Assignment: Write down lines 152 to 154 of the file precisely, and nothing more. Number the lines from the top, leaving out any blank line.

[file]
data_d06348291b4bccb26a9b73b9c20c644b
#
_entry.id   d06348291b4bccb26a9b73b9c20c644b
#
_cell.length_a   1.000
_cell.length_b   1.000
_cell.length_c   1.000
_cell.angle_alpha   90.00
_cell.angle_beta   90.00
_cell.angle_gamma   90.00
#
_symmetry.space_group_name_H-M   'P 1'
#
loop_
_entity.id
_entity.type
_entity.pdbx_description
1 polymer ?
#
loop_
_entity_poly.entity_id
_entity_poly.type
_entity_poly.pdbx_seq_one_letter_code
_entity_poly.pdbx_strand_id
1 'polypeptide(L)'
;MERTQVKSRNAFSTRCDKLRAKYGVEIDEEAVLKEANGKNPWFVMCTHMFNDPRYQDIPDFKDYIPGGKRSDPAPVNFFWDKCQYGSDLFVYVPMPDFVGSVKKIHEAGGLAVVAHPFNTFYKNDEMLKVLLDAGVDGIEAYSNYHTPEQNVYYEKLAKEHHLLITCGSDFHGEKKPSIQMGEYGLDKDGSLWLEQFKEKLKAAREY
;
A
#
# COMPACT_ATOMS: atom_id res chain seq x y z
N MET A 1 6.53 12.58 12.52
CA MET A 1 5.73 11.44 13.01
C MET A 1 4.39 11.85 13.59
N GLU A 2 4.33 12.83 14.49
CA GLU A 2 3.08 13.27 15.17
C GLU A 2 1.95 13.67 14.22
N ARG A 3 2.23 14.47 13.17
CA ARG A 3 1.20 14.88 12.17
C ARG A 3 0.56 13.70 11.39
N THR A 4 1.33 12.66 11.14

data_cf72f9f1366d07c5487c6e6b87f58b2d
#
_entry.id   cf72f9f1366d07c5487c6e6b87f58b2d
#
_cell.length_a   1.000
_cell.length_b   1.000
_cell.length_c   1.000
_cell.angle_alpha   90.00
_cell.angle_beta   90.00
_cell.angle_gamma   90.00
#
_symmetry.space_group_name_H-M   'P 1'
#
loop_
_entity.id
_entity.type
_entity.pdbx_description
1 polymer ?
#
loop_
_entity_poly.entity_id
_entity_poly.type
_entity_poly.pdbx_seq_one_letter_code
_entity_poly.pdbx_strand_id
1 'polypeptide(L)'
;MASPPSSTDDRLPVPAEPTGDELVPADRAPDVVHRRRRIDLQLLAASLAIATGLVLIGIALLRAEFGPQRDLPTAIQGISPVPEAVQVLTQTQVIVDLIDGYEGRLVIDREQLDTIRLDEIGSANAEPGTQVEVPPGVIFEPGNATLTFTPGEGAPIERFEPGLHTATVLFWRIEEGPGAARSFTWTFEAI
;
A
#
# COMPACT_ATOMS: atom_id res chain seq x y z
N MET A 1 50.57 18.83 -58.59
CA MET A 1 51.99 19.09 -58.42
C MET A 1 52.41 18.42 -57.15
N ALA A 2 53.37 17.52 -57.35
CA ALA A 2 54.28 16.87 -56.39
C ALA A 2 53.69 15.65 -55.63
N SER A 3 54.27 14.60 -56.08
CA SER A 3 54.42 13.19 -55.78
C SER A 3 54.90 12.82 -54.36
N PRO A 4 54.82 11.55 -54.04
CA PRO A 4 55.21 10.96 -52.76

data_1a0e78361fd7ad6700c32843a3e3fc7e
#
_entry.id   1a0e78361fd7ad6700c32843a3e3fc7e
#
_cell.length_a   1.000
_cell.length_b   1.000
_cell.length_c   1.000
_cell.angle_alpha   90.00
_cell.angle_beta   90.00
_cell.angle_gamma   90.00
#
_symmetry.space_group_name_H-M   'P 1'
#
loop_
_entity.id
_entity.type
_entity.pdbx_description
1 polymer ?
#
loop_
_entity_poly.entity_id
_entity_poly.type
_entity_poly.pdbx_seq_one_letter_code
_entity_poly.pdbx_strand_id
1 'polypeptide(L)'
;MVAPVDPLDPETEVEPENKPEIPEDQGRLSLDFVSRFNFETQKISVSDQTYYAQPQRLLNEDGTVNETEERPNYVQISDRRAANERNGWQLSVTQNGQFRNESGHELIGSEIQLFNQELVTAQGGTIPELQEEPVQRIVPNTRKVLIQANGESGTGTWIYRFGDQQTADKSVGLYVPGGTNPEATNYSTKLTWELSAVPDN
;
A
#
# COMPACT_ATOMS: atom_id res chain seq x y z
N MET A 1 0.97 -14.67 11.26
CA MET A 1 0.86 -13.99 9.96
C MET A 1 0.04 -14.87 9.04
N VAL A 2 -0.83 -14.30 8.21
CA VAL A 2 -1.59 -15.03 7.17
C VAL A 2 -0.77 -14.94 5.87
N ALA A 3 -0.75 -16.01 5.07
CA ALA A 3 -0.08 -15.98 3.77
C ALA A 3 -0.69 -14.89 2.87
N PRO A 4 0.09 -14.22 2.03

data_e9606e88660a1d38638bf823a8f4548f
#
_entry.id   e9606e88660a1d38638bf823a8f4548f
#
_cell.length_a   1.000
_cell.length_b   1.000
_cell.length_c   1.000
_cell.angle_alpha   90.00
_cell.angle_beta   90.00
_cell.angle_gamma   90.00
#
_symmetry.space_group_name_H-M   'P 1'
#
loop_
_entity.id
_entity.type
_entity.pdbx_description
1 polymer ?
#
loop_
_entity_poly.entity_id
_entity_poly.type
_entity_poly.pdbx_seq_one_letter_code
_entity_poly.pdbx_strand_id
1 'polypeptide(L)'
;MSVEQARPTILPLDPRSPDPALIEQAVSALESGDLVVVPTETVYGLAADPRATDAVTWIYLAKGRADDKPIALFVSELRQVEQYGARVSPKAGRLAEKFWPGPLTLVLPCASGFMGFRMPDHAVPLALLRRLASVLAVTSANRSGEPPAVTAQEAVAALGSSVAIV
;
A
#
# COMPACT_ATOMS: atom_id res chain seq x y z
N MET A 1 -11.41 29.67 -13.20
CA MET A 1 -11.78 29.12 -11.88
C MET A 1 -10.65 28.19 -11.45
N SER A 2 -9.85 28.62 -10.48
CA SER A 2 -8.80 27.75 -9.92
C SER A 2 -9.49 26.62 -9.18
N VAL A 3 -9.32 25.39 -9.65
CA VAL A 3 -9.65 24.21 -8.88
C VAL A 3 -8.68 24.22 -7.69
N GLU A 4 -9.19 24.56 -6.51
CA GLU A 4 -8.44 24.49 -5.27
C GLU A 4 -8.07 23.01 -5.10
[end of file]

N MET A 1 -11.41 29.67 -13.20
CA MET A 1 -11.78 29.12 -11.88
C MET A 1 -10.65 28.19 -11.45